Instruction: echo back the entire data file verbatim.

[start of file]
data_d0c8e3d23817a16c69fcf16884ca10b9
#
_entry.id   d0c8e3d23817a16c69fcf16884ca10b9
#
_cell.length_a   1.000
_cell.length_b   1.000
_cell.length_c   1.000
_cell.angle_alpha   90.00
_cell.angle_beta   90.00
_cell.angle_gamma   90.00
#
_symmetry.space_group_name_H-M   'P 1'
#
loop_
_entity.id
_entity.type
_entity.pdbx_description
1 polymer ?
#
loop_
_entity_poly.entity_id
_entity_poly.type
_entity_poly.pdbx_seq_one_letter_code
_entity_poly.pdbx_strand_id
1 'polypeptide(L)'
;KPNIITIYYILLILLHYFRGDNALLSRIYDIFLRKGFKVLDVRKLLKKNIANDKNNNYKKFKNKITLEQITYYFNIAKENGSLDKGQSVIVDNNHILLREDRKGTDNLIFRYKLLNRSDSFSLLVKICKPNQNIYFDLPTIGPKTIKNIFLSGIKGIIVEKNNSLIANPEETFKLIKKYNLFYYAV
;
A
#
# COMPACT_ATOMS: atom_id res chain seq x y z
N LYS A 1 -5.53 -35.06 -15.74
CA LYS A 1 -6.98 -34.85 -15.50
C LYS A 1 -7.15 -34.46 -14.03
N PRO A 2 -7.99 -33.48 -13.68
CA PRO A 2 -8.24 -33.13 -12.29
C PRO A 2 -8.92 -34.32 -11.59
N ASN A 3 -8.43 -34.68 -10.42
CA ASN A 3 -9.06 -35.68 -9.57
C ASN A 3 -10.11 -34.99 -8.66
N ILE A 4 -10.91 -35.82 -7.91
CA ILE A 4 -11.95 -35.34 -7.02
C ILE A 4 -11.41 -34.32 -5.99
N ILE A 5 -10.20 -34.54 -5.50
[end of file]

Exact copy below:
data_d0c8e3d23817a16c69fcf16884ca10b9
#
_entry.id   d0c8e3d23817a16c69fcf16884ca10b9
#
_cell.length_a   1.000
_cell.length_b   1.000
_cell.length_c   1.000
_cell.angle_alpha   90.00
_cell.angle_beta   90.00
_cell.angle_gamma   90.00
#
_symmetry.space_group_name_H-M   'P 1'
#
loop_
_entity.id
_entity.type
_entity.pdbx_description
1 polymer ?
#
loop_
_entity_poly.entity_id
_entity_poly.type
_entity_poly.pdbx_seq_one_letter_code
_entity_poly.pdbx_strand_id
1 'polypeptide(L)'
;KPNIITIYYILLILLHYFRGDNALLSRIYDIFLRKGFKVLDVRKLLKKNIANDKNNNYKKFKNKITLEQITYYFNIAKENGSLDKGQSVIVDNNHILLREDRKGTDNLIFRYKLLNRSDSFSLLVKICKPNQNIYFDLPTIGPKTIKNIFLSGIKGIIVEKNNSLIANPEETFKLIKKYNLFYYAV
;
A
#
# COMPACT_ATOMS: atom_id res chain seq x y z
N LYS A 1 -5.53 -35.06 -15.74
CA LYS A 1 -6.98 -34.85 -15.50
C LYS A 1 -7.15 -34.46 -14.03
N PRO A 2 -7.99 -33.48 -13.68
CA PRO A 2 -8.24 -33.13 -12.29
C PRO A 2 -8.92 -34.32 -11.59
N ASN A 3 -8.43 -34.68 -10.42
CA ASN A 3 -9.06 -35.68 -9.57
C ASN A 3 -10.11 -34.99 -8.66
N ILE A 4 -10.91 -35.82 -7.91
CA ILE A 4 -11.95 -35.34 -7.02
C ILE A 4 -11.41 -34.32 -5.99
N ILE A 5 -10.20 -34.54 -5.50